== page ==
Your construction resume is all that stands between you and your ideal job—you’ll never even get to meet the hiring manager if your resume doesn’t get you in the door.
A well-crafted resume should be able to make it past the most discerning hiring managers on their worst days. By preparing for the worst, you could save your resume from hitting the shredder for some superficial reason.
Your resume has to stand out without being flashy. Spelling and grammar mistakes on your construction resume will send the message that you lack attention to detail. Make sure you go over your resume numerous times. It wouldn’t hurt to also have someone else proofread it. Lastly, it should get to the point about your skills and attributes.
While we’ll leave it to a career counsellor to discuss the finer points of serif and sans serif font selections, we’ll discuss five great skills to include on your resume that will help you get your dream job.
1. Construction Management Skills
The role of a construction manager melds together two diverse skill sets: knowledge of the trades you manage and the management skills to bring workforces together to get the job done. While not all construction workers need management skills, they certainly open doors for advancement.
The ability to learn and use software, organizational and planning prowess, diplomacy and interpersonal wisdom are crucial in construction management and are tougher to teach than hard skills.
Shane Hedmond, construction project manager and editor-in-chief of constructionjunkie.com, says you cannot do without excellent oral and written communication skills in some of the key aspects of the project manager’s role on a construction job. Weekly meetings with owners and subcontractors require project managers to understand goals and challenges from each stakeholder’s perspective and the ability to communicate changes to the project clearly and concisely. He says “managing expectations” upfront is crucial so everyone has trust in the team and knows that when a challenge arises, the team will handle it.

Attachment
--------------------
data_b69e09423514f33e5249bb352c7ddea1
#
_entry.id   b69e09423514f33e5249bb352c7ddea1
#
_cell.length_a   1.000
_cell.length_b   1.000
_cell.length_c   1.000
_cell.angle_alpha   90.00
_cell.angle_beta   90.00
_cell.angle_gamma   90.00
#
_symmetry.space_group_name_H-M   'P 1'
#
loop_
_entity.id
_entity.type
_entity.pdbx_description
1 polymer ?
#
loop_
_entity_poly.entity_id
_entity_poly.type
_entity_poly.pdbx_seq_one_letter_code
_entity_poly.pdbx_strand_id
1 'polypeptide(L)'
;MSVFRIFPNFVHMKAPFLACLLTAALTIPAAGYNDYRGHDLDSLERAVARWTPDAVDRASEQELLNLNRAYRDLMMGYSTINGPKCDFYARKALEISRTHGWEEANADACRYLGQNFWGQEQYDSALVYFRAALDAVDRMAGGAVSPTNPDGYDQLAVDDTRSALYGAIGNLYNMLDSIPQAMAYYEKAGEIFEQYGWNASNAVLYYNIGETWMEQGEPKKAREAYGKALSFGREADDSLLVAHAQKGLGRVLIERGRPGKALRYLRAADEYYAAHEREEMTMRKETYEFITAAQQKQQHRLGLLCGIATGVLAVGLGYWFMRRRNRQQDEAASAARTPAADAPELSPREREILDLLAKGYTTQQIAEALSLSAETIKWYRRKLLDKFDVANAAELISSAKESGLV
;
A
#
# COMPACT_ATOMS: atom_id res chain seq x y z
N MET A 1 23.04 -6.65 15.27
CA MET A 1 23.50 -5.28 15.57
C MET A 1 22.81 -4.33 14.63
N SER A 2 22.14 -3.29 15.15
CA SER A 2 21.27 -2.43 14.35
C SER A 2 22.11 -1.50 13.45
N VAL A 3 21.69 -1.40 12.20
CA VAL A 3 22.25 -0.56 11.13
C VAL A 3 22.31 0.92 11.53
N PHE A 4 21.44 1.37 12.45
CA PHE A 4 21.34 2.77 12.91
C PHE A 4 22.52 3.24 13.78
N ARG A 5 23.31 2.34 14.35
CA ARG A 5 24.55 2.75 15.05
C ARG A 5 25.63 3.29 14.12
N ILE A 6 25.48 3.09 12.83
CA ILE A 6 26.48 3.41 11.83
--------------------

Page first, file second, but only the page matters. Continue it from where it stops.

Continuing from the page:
Although management skills are hard to quantify, be as specific as possible when writing them on your resume. Instead of saying that you’re “very organized,” try to name a specific case in which you successfully used or implemented an organizational system. You could say you introduced labour management software that kept jobs on schedule and reduced required worker hours by 8%, for example.
2. Administrative skills
While typing speed tests won’t likely be required for construction professionals’ recruitment processes, administrative skills are still as important as ever. Skills like budgeting, math, software use and data input, and scheduling all come very much into play on a construction job. Don’t downplay your stellar phone skills—not everybody has them.
Talk about your skills in terms of real-world situations whenever you can. Instead of noting your competency in basic math, describe your role in keeping past budgets on target. Construction jobs often work with tight margins, so explaining a time you brought in a project under budget—or even just that you consistently work within financial constraints—is likely to excite the C-suite crowd.
3. Regulations awareness
Following the rules on a construction site is no joke. Your position in the company may require understanding building codes, safety regulations, environmental rules, and OHSA safety requirements. Demonstrating thorough knowledge of the rules and a willingness to abide by them can help you stand out in a crowd of applicants.
Any special training or certification, or recognition you’ve earned thanks to your compliance with rules and regulations, are details to be included in a resume. You should also mention membership on a safety committee or task force. Be sure to be specific with any results achieved from your courses or memberships. For instance, it’s impactful to say, “as part of a 15-person safety committee, created a near-miss safety report that helped bring reporting from 66 to 157 in a single year.”
4. Hard skills
Of course, construction is about building things. Depending on the role you’re hoping to play on a construction team, you may need deep knowledge of a specific skill or a broad knowledge of how different trades do their jobs.
Present these skills relating to the job you’re interested in acquiring. For instance, an application for a construction labour job to work on a new hotel might mention multiple years’ experience installing piping for gas, pneumatic, and air handling systems.
5. Planning and design
Reading blueprints is a fundamental skill in construction. Blueprints often contain more than just crucial information about project specs and dimensions but also instructions on materials to be used and installation techniques.
With so much information packed into a single document, you must convey your ability to read blueprints on your resume.
You may have already noticed an underlying theme when conveying information on your resume: Use hard data or clear examples to show the hiring manager what you can do. Don’t say you’re great at scheduling. Say you’ve got a 90% on-time project delivery rate. Don’t say you’ve helped employers improve safety ratings; say your fillable digital reporting facilitated a 60% higher reporting rate and allowed analysis of that data.
By including these important skill sets on your resume and clearly demonstrating how they’ve impacted your workplaces to date, you may have a better chance of attracting that hiring manager’s attention and landing an interview.